The poem states that he loves as “dark things are to be loved.” He Fontenot 2 loves her secretly, “between the shadow and the soul.” The narrator does not love arrogantly or in vain. His love is precious and personal. Dark things are to be loved pri... ... middle of paper ... ...a dense fragrance that lives in his body. In “Sonnet XVII,” the text begins by expressing the ways in which the narrator does not love, superficially. The narrator is captivated by his object of affection, and her inner beauty is of the upmost significance.
He accepts that she is not what she used to be but he still loves her. Both sonnets are designed to solve a paradox. Shakespeare develops a paradox in the quatrain stanzas, which he resolves in the couplet. He paints the picture of an unlovable woman who he calls his mistress, but in the couplet, he accepts her as she is, and even describes her as a rare gem (Shakespeare 38). On the other hand, the Petrarch’s paradox is in the resolution.
It is known that poems were circulated between poets and the poem attacks other poets who flatter their lovers with false comparisons and ridiculous promises, ‘as any she belied with false compare’. Shakespeare claims that that he loves his mistress so much that he can be truthful about her and not exaggerate a beauty that is not there, which conveys a more sincere and genuine tone than a flattering love poem. ‘And yet, by heaven I think my love as rare, As any she belied with false compare’ Shakespeare writes with huge emphasis on her less attractive features, ‘But no such roses see I in her cheeks;’ illustrating that in spite of all these flaws, he still loves her for her intelligence and her spirit ‘I love to hear her speak’ and that it is her imperfections that make her perfect for him. He also makes it very clear that he does not appreciate the artificial efforts women make to enhance their appearance ‘And in some perfumes is there more delight’. The phrase suggests that although perfume may have a delightful smell in comparison to his mistress’ breath ‘Than in the breath my mistress reeks’ it is insignificant to him as he is more intereste... ... middle of paper ... ...ed has betrayed and left him.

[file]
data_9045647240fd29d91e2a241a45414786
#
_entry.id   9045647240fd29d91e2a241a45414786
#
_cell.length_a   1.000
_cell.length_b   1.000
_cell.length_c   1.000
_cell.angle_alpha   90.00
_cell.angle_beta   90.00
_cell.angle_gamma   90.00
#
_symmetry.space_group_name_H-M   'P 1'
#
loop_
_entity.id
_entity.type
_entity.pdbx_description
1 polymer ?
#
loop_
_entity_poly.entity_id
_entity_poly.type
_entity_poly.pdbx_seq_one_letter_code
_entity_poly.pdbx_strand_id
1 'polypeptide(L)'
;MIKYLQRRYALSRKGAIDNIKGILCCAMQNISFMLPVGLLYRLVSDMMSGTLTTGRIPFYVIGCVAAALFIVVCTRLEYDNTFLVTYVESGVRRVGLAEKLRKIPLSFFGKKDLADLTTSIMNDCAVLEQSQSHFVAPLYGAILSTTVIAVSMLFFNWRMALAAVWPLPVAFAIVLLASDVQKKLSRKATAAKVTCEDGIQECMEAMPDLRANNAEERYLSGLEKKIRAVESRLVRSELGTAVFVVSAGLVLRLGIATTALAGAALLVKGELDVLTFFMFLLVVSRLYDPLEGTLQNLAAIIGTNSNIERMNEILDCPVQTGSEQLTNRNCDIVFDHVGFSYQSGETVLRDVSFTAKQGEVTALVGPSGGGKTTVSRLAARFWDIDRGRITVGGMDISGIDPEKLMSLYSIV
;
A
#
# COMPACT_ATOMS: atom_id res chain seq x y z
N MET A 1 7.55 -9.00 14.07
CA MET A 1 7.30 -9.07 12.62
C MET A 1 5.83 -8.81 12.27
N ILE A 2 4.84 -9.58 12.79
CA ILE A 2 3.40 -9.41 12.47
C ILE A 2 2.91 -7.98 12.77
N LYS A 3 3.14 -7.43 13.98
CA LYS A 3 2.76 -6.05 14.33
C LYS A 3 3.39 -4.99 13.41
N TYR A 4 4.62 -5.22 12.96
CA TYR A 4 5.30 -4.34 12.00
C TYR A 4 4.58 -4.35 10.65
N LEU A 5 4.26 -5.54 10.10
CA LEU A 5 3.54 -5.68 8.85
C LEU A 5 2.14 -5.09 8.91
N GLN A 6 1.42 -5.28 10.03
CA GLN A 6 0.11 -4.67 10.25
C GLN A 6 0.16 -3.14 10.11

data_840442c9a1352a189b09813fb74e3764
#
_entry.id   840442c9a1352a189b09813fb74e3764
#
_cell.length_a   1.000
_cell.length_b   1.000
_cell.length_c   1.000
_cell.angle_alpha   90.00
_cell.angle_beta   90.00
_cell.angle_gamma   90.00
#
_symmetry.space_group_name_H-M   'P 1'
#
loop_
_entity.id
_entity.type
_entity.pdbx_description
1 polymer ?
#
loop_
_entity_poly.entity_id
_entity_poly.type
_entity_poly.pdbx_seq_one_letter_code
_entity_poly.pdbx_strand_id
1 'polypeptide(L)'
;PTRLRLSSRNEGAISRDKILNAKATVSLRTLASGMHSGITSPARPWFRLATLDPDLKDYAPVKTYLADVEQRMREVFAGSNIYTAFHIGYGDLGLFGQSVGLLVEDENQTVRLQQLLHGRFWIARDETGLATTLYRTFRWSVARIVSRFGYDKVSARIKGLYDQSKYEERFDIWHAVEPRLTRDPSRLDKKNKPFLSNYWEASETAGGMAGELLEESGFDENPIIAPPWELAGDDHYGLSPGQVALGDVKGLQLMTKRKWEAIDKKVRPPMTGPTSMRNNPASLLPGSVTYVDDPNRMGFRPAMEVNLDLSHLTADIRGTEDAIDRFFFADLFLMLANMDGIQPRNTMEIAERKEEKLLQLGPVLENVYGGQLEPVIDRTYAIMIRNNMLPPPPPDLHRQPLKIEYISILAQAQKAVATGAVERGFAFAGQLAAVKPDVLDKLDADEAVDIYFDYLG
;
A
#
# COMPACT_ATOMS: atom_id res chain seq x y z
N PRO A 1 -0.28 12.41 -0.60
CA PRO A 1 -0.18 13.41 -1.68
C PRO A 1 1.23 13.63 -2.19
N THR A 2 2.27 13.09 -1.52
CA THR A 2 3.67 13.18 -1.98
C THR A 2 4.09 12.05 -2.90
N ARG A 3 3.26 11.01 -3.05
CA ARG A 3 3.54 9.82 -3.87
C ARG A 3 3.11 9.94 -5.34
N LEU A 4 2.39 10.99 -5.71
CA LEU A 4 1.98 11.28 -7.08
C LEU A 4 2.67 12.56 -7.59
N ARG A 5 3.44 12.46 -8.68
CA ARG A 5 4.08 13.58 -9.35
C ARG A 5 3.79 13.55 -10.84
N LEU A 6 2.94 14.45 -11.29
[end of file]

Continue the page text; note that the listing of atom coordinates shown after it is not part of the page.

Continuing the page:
.” The narrator’s descriptions help the reader describe the situation: he verbalizes, “And I untightened next the tress/ About her neck; her cheek once more/ Blushed bring beneath my burning kiss” Situational irony and description contribu... ... middle of paper ... ...ories depiction of love. The two narrators love their women even though they are of different social classes. One woman is beautiful and one is not, but that does not change the fact that these women are loved by their significant others. Without each other, their lives would be meaningless. Although these poems have the same theme, each man presents his love in a tremendously different way.
Shakespeare’s speaker saw his lovers’ imperfections and flaws as being her beauty. He knows that no female is flawless, perfect, or the ideal significant other. He loves her just the way she was. On the other hand, McKay illustrates a beautiful woman’s looks being gazed upon rather than her performance. He seen the forced smile on her face, and understood her.